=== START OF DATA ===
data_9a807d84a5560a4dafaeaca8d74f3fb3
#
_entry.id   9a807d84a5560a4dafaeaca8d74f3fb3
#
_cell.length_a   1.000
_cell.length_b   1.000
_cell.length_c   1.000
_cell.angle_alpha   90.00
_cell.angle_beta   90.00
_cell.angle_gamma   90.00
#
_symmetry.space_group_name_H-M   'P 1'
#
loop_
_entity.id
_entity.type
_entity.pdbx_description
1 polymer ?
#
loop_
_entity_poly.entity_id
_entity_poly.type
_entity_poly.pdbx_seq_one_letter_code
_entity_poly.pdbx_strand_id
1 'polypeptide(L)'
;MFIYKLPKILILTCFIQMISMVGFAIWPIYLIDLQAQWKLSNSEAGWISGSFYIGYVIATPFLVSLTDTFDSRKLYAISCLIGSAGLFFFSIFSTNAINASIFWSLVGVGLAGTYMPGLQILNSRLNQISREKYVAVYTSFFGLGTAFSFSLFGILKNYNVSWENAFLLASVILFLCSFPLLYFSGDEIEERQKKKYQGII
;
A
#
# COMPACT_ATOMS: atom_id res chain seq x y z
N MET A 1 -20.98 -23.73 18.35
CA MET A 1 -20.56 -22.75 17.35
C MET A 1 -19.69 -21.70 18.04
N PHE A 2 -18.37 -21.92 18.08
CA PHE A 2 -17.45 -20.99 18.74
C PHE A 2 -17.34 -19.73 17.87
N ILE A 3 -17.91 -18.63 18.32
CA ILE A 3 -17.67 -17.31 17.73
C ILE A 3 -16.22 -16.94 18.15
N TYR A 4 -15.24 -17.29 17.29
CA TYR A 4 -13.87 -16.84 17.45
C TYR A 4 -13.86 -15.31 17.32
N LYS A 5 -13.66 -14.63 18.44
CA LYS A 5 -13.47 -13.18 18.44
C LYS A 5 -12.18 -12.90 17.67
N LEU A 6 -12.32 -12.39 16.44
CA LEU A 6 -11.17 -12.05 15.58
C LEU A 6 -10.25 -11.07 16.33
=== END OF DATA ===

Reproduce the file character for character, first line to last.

data_9a807d84a5560a4dafaeaca8d74f3fb3
#
_entry.id   9a807d84a5560a4dafaeaca8d74f3fb3
#
_cell.length_a   1.000
_cell.length_b   1.000
_cell.length_c   1.000
_cell.angle_alpha   90.00
_cell.angle_beta   90.00
_cell.angle_gamma   90.00
#
_symmetry.space_group_name_H-M   'P 1'
#
loop_
_entity.id
_entity.type
_entity.pdbx_description
1 polymer ?
#
loop_
_entity_poly.entity_id
_entity_poly.type
_entity_poly.pdbx_seq_one_letter_code
_entity_poly.pdbx_strand_id
1 'polypeptide(L)'
;MFIYKLPKILILTCFIQMISMVGFAIWPIYLIDLQAQWKLSNSEAGWISGSFYIGYVIATPFLVSLTDTFDSRKLYAISCLIGSAGLFFFSIFSTNAINASIFWSLVGVGLAGTYMPGLQILNSRLNQISREKYVAVYTSFFGLGTAFSFSLFGILKNYNVSWENAFLLASVILFLCSFPLLYFSGDEIEERQKKKYQGII
;
A
#
# COMPACT_ATOMS: atom_id res chain seq x y z
N MET A 1 -20.98 -23.73 18.35
CA MET A 1 -20.56 -22.75 17.35
C MET A 1 -19.69 -21.70 18.04
N PHE A 2 -18.37 -21.92 18.08
CA PHE A 2 -17.45 -20.99 18.74
C PHE A 2 -17.34 -19.73 17.87
N ILE A 3 -17.91 -18.63 18.32
CA ILE A 3 -17.67 -17.31 17.73
C ILE A 3 -16.22 -16.94 18.15
N TYR A 4 -15.24 -17.29 17.29
CA TYR A 4 -13.87 -16.84 17.45
C TYR A 4 -13.86 -15.31 17.32
N LYS A 5 -13.66 -14.63 18.44
CA LYS A 5 -13.47 -13.18 18.44
C LYS A 5 -12.18 -12.90 17.67
N LEU A 6 -12.32 -12.39 16.44
CA LEU A 6 -11.17 -12.05 15.58
C LEU A 6 -10.25 -11.07 16.33